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J Natl Med Assoc. Nov 1999; 91(11): 601–612.
PMCID: PMC2608568
Psychiatric diagnosis of African Americans: diagnostic divergence in clinician-structured and semistructured interviewing conditions.
H. W. Neighbors, S. J. Trierweiler, C. Munday, E. E. Thompson, J. S. Jackson, V. J. Binion, and J. Gomez
Department of Health Behavior and Health Education, School of Public Health, University of Michigan, Ann Arbor 48109-2029, USA.
Abstract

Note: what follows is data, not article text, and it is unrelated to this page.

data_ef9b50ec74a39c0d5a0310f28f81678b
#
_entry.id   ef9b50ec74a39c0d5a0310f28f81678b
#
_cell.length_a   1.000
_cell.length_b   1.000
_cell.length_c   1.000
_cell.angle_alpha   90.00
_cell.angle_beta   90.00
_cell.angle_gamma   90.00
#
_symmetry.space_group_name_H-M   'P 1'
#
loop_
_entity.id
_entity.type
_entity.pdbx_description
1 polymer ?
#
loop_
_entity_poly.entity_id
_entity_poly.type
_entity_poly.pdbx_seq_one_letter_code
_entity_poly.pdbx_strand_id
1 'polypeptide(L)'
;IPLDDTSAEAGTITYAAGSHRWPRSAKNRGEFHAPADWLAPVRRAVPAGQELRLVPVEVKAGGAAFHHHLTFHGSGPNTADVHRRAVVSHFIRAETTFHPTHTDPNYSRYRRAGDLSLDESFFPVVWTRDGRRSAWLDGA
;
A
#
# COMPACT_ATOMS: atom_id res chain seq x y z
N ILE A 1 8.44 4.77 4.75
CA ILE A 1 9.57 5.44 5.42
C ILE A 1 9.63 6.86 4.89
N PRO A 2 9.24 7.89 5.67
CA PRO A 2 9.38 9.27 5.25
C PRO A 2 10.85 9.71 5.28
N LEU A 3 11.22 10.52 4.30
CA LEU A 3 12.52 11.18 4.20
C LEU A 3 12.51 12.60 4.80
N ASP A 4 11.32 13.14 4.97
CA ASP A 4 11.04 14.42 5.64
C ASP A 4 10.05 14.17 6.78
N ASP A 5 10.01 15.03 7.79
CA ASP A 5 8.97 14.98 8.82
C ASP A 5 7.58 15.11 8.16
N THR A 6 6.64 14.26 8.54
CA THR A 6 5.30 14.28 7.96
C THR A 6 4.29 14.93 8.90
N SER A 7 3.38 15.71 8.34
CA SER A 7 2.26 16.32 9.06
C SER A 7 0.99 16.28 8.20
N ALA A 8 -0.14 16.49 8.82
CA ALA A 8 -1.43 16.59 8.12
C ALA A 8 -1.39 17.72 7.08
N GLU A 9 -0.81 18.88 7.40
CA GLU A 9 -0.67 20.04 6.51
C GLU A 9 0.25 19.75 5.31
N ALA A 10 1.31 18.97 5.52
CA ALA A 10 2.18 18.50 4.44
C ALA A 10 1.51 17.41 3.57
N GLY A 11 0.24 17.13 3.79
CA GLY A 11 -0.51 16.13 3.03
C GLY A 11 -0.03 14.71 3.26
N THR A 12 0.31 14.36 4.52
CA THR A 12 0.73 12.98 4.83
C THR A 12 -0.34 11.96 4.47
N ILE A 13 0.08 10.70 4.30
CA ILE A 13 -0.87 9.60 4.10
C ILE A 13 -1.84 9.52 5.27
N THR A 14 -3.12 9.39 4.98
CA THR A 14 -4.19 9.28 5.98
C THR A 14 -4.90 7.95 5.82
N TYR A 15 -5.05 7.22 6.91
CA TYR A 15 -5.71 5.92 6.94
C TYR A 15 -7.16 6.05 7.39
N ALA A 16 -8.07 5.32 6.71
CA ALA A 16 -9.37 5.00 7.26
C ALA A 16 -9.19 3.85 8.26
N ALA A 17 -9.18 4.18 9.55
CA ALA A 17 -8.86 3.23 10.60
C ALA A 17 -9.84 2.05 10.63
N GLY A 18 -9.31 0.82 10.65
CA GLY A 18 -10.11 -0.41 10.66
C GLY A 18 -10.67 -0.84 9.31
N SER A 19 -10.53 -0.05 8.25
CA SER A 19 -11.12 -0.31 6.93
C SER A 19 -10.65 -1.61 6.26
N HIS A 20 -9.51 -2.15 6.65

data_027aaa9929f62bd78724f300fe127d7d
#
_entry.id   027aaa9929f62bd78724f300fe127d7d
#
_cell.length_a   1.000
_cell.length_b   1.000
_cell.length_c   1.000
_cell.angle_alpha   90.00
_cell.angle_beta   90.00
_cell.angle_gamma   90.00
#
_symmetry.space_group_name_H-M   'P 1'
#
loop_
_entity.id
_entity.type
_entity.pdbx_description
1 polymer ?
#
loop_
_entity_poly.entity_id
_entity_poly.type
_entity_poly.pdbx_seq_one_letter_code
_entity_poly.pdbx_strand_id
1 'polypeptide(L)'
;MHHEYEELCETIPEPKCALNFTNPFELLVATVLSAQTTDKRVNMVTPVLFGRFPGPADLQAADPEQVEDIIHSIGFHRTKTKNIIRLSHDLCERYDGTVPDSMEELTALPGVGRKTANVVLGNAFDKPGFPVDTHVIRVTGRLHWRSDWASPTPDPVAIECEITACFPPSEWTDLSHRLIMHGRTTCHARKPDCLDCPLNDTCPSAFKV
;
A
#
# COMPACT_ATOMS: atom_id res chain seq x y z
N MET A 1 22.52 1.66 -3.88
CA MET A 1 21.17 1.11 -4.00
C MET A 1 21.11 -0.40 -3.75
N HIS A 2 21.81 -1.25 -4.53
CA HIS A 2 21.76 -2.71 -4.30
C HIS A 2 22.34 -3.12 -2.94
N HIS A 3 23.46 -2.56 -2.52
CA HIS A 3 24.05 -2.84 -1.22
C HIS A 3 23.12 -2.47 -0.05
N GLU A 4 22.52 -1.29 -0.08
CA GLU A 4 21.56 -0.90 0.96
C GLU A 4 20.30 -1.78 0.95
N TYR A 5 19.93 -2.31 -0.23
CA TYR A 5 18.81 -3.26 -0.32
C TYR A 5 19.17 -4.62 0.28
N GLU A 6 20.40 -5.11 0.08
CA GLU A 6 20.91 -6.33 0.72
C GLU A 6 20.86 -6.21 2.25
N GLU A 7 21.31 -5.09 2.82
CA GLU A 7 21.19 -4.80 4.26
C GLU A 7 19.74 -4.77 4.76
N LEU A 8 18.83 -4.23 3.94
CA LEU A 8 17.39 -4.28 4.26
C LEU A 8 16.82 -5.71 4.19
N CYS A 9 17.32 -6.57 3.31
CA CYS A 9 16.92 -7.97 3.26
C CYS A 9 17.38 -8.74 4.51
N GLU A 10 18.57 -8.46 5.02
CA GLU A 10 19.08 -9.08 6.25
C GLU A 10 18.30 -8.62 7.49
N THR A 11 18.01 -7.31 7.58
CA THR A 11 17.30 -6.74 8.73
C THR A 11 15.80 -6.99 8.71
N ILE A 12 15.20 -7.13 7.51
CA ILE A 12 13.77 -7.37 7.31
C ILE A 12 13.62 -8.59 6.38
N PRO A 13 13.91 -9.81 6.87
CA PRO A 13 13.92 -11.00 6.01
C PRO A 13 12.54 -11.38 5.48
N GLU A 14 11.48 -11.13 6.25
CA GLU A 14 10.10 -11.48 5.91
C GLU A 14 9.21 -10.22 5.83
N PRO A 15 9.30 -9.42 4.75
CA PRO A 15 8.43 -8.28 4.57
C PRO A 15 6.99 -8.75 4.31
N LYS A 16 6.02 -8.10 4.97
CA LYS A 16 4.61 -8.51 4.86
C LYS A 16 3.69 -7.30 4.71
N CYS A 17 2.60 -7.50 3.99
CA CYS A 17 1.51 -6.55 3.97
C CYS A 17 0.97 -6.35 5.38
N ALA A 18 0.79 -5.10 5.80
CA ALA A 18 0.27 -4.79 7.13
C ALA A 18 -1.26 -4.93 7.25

This study is a primary data collection that varied patient race and diagnosis and used two diagnostic interviewing conditions: one clinician-structured (phase one) and the other a semi-structured diagnostic instrument (phase two). Four basic research questions are addressed: What is the relationship between race and the hospital diagnosis? How is race related to diagnosis in both research interviewing conditions? Why does diagnostic concordance between the hospital diagnosis and the research diagnosis vary by research interviewing condition? Is diagnostic concordance between the hospital and research diagnosis influenced by patient race? A total of 291 patients completed an interview during phase one, while 665 patients completed an interview during phase two. Blacks were more likely to receive a hospital diagnosis of schizophrenia and less likely to be diagnosed with mood disorder. Patient race was similarly related to the research diagnoses produced in the clinician-structured research condition (phase one). Although less pronounced, a higher percentage of African Americans than whites received a diagnosis of schizophrenia using the semi-structured DSM-III-R Symptom Checklist (phase two). The black-white distribution for mood disorders showed that whites were more likely than blacks to be diagnosed with mood disorder.
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